A corner cutting city home improvement contractor was fined $8,050 for swindling a consumer out of few thousand dollars, announced the New Jersey Division of Consumer Affairs.
The division investigated Flash Painting Inc. following a complaint from an unhappy customer in 2013. Investigators found the company was unregistered when it entered into a contract with a resident to perform home improvement work.
Investigators found the company failed to provide a copy of the certificate of liability insurance to the consumer in violation of the Contractors’ Registration Act, according to the division. The company, after it was hired, failed to begin or complete work within the time frame specified in the contract violating the state’s home improvement regulations.
It also failed to provide specifics as to when the work would begin and when it would end, according to the state. The company’s contract with the consumer also did not bare signatures of all parties.
The consumer who reported the company is set to receive $2,800 in restitution and the company along with its owner, Luis Jimenez, has been additionally levied a fine $5,250 for breaking several state laws regulating home improvement.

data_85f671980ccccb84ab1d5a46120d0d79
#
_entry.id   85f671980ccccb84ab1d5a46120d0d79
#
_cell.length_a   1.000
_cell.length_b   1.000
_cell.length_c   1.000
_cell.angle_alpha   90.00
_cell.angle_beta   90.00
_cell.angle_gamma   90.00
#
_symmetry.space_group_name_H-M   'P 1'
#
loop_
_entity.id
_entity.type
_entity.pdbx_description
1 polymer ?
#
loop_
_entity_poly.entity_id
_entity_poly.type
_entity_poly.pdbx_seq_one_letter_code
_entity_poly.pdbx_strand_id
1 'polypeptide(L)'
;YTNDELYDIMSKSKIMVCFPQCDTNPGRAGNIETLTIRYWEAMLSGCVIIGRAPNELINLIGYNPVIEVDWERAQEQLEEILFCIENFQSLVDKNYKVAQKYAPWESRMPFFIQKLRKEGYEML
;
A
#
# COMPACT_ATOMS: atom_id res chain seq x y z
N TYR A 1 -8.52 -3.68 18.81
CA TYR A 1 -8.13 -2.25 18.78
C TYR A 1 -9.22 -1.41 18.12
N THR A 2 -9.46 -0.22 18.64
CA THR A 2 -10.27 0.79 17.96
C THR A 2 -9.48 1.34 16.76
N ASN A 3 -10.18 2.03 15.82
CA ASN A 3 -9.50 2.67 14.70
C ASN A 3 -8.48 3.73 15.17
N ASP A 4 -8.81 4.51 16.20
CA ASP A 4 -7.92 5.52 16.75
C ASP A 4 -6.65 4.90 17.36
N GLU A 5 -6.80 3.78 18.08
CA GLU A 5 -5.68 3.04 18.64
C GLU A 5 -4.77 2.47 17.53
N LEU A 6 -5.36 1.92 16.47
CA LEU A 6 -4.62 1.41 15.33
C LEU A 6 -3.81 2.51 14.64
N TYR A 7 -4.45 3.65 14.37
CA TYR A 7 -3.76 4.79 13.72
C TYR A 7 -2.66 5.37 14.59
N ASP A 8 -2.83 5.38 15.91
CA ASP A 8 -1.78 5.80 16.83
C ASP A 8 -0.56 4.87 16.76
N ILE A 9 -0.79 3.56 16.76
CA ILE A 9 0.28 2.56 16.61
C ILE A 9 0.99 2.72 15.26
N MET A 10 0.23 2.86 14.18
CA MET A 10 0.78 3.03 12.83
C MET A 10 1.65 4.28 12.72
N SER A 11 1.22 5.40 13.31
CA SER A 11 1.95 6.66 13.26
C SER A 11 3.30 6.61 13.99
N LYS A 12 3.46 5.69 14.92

The city company wasn’t alone, a total of 68 companies throughout the Garden State were fined $1.3 million on Wednesday, for alleged violations of consumer protection laws. The contractors must pay a combined $1,046,978 in restitution to consumers and pay $276,250 in civil penalties, according to the state.
“Home improvement disputes are consistently the number-one consumer complaint category the Division of Consumer Complaints receives year after year,” acting attorney general John Hoffman said. “With this action we are demanding more than $1 million in restitution for consumers who paid for work that allegedly was never finished.”
Of the 68 companies the large bulk of them, 44 were found to be unregistered, according to the state. Hoffman said the unregistered companies will be offered an opportunity to mend their ways by registering with the state and adhering to the state’s consumer protection laws.
Authorities investigated 1,434 consumer complaints that led to the fines, officials said.
“When contractors fail to comply with the law, or the terms of their contracts, consumers can be left with costs in the tens of thousands of dollars and a house full of unfinished improvements,” Division of Consumer Affairs acting director Steve Lee said. “Our registration laws help place consumers on equal footing with the contractors they hire, and help ensure that those contractors can be held accountable.”
The city company has been ordered to cease and desist from violating state regulations.